As a landlord of a rental property, you may encounter your share of tenant issues -- delinquent or withheld rent, lease violations (like smoking indoors when that's prohibited), or excessive complaints. But here's one scenario that's really tough to encounter: a tenant dying mid-lease.
If a tenant of yours passes away unexpectedly, it's important to know what to do. Here are four steps you should take if you happen to land in this unfortunate situation.
1. Obtain written notice of your tenant's death
Before you can really make any moves as a landlord, you'll need to receive written notice of a tenant's death from that person's next of kin or the executor of your tenant's will or estate. If you happen to be the person to discover your tenant has passed, contact the police, who will be tasked with informing your tenant's next of kin.
2. Secure the property
Once you obtain official notice of a tenant's death, you have every right to secure the property that tenant was renting. You can enter the unit to make sure all doors and windows are locked, and you can even change the locks. However, be sure not to touch any of your tenant's belongings in the course of securing the property. In fact, you may want to document your actions on video so you can't be accused of theft.
3. Make arrangements for your tenant's belongings
Once your property is secure, you'll need to make arrangements with your tenant's next of kin or executor to remove his or her belongings. Be sure to set a deadline as to when those items should be collected. You may have different rules to follow in this regard depending on your state's laws, but generally, 30 days should suffice. Be prepared to accompany the person tasked with removing those items into your rental to ensure no property damage occurs.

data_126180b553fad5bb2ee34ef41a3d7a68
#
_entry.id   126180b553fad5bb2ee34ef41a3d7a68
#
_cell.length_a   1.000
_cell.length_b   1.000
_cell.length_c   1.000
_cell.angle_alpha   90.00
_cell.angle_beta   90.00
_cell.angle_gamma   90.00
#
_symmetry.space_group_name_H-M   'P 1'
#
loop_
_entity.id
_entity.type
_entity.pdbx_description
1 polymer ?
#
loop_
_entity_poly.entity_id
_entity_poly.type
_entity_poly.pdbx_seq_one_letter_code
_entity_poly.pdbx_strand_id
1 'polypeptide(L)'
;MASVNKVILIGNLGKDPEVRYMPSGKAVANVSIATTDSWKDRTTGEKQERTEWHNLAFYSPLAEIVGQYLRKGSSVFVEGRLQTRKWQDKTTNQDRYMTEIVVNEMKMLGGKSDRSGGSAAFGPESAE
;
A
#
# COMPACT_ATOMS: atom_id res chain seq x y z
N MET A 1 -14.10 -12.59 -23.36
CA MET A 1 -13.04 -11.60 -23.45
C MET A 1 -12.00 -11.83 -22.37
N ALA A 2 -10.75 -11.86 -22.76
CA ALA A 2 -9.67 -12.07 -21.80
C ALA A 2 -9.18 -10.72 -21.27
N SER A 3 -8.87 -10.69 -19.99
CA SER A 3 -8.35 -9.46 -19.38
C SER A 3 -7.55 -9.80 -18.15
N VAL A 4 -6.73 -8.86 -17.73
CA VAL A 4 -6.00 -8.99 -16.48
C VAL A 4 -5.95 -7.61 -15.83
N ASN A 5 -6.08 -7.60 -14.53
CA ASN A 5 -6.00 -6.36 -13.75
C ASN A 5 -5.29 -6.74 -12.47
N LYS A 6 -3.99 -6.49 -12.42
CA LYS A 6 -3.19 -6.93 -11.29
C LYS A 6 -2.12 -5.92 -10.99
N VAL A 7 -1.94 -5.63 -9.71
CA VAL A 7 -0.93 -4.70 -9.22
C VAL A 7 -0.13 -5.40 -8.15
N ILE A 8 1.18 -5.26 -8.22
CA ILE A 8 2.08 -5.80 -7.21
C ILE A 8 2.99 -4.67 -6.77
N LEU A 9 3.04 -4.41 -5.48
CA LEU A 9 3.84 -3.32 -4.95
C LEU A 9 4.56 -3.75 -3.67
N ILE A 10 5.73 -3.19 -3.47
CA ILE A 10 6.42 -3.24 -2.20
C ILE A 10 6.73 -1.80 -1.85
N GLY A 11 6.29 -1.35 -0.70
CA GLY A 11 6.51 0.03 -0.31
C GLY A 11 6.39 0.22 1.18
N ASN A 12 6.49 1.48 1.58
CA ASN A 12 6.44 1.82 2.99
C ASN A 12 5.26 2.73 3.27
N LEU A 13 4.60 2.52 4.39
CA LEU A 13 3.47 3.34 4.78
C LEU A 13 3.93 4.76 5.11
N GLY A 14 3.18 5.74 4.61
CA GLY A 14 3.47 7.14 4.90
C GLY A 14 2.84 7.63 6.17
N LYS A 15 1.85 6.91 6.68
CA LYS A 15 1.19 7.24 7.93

4. Deal with the lease
The extent to which you'll be entitled to compensation for a broken lease will depend on the nature of that agreement. For a month-to-month arrangement, written notice of your tenant's death will serve as your 30 days' notice and bring your lease to an end, but your tenant's estate will be responsible for paying that last month's rent. For a longer lease, your tenant's estate is technically responsible for rent payments until that agreement expires. But it may be in your best interest to find a new tenant instead (that's also the more compassionate road to take). In that case, your tenant's estate would pay you rent until that unit is rented out again.
If your tenant caused damage to your property beyond standard wear and tear, you'll have the right to use that tenant's security deposit to cover necessary repairs. Otherwise, you'll need to return that money to your tenant's estate.
The bottom line
Having a tenant die mid-lease can be tragic and overwhelming. If that happens, be sure to go through the proper motions for both your own sake as well as that of your tenant's loved ones.